THEATER REVIEW : 'Dancing at Lughnasa' Evokes Irish Summer : The play's poetic cadences demonstrate an underlying fascination with disruptive but vital paganism.


"Dancing at Lughnasa," Brian Friel's hauntingly beautiful memory play about the disintegration of an impoverished Irish family in the 1930s, is as close to living poetry as you're likely to find in the theater.

Friel uses language not so much to define or explain facts as to evoke a reality in which, as his narrator and stand-in Michael puts it, "atmosphere is more real than incident and everything is simultaneously actual and illusory."

And so, in recalling his pivotal boyhood summer of 1936, Michael's narrative and the flashbacks that spring to life around him are steeped in the shimmering, elusive currents of felt truths.

It's a work that demands extraordinary delicacy and nuance in both staging and performance, and for the most part the Pacific Conservatory of the Performing Arts' Theaterfest production succeeds in offering an intimate glimpse into Friel's poignant reminiscences.

Frederic Barbour plays the adult Michael, setting the play in motion and reappearing at key points to ensure we appreciate the importance of seemingly unremarkable events. Barbour's narration remains quiet and unsentimental throughout, his affections tempered with the resignation wrought by time. As his memories take shape around him, Friel's narrator supplies the voice of Michael's invisible boyhood self, an elegant technique to suggest his detachment from his own past.

Michael's story centers on the efforts of his unwed mother, Chris (Janet M. Stipicevitch), and her four sisters to keep their household together despite the sweeping social changes that engulf their fictional town of Ballybeg.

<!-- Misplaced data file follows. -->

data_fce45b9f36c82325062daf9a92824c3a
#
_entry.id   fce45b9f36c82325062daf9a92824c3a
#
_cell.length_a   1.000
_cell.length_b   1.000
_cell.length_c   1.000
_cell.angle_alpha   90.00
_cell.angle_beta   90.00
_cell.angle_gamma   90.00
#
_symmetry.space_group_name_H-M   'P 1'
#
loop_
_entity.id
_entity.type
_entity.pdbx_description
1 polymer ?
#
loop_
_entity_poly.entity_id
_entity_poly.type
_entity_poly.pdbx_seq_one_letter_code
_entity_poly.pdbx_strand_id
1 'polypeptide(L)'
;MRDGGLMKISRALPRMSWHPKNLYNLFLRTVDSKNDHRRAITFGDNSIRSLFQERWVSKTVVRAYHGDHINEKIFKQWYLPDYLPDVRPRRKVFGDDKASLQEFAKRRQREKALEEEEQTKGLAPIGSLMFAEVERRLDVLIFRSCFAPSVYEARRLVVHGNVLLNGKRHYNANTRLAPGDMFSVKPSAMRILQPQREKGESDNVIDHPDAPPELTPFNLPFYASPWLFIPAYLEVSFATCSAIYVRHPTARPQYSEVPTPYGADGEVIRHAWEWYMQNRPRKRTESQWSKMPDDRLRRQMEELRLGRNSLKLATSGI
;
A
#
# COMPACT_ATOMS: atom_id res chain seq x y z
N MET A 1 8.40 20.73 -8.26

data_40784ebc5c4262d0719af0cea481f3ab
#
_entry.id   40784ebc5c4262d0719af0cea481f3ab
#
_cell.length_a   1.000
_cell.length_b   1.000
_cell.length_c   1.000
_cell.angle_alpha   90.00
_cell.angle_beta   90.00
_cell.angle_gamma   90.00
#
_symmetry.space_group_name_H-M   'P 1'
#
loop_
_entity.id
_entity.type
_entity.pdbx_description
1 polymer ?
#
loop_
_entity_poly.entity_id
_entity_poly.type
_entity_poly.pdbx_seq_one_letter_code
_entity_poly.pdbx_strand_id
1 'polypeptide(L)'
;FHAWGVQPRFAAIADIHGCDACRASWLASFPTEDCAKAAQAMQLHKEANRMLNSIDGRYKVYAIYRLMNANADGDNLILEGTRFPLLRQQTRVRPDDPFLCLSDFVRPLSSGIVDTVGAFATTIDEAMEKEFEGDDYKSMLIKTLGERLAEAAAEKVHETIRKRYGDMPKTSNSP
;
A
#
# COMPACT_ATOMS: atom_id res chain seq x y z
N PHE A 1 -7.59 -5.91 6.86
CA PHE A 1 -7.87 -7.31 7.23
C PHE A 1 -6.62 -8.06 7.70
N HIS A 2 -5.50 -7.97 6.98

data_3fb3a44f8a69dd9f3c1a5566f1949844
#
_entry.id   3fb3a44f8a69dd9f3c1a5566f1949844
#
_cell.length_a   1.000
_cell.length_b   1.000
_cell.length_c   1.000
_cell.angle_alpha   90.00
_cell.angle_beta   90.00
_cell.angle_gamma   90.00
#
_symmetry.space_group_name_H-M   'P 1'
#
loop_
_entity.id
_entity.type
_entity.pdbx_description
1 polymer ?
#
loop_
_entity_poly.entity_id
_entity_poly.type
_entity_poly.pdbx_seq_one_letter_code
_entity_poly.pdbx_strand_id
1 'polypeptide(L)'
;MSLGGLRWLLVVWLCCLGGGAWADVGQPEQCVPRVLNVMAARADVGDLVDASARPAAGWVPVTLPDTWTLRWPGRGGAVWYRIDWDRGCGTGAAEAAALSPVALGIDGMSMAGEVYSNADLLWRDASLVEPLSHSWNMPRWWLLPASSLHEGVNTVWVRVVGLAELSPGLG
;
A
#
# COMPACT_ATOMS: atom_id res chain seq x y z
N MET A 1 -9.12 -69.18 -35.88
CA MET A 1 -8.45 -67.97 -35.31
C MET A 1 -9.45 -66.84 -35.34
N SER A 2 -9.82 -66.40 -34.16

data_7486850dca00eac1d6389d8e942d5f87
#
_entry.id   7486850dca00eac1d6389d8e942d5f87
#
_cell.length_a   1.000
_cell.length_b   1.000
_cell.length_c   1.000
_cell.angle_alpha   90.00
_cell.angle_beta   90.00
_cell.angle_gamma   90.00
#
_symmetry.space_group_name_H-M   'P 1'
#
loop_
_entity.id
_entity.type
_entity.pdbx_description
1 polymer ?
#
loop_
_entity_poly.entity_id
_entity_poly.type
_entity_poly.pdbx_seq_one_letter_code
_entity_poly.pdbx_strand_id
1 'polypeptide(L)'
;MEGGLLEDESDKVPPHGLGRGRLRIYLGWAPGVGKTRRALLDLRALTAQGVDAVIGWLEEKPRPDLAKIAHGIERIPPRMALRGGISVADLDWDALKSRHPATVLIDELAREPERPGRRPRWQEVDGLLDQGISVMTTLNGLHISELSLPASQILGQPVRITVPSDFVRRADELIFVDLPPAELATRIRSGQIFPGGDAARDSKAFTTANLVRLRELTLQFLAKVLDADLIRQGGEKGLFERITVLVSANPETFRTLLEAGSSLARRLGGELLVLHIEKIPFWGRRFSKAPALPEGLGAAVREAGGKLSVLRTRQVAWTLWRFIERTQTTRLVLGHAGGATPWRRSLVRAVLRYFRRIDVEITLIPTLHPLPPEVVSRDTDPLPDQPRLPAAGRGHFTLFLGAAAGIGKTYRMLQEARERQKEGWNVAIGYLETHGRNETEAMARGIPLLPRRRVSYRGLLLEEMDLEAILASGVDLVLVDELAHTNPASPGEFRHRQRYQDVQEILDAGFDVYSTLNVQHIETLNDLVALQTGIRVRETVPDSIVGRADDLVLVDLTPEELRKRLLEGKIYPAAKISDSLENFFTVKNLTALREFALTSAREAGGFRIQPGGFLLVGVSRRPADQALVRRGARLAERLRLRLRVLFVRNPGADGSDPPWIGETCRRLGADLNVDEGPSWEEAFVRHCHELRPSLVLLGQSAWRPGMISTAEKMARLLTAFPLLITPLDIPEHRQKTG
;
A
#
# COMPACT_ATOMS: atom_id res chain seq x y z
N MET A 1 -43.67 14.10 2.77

Loyalties and underlying tensions dart like squirrels through the domestic interplay among dour schoolteacher Kate (Teresa Thuman), lively, irrepressible Maggie (Elisabeth Ritson), taciturn Agnes (Lisa Paulsen) and retarded Rose (Kitty Balay Genge). The women (especially Chris and Maggie) are each rendered with appealing natural grace, though at times the interpersonal rhythms fall short of the lyrical flow suggested by the narration. An opportunity to balance the play's feminine sensibilities eludes Ron Heneghan's turn as Michael's deadbeat father.


But as Michael's uncle, Father Jack--a missionary recently returned from a Ugandan leper colony--Brad Carroll delivers a heartbreaking portrait of a hollow shell wasted by malaria, rallying his addled wits for even the simplest words. Jack's admiration for the Ugandans' lack of differentiation between their spiritual and secular lives opens the door to the play's underlying fascination with disruptive but vital paganism.

Director Roger DeLaurier's staging in the round is a particularly inviting choice, handsomely surmounting its share of logistical difficulties in presenting some very stationary scenes to the entire house.

Amid the stasis of lives nearly consumed by drudgery, the sudden eruptions of music from the family's intermittently functioning radio cause these tragic characters to burst into dance, sending their spirits aloft in fleeting reconnections with the wild heart of life.


* WHAT: "Dancing at Lughnasa."

* WHEN: Thursdays through Saturdays at 8 p.m.; Wednesdays, Saturdays and Sundays at 7 p.m.

* WHERE: Severson Theatre, Allan Hancock College, Santa Maria.

* HOW MUCH: $12-$18.

* CALL: (800) 549-PCPA.

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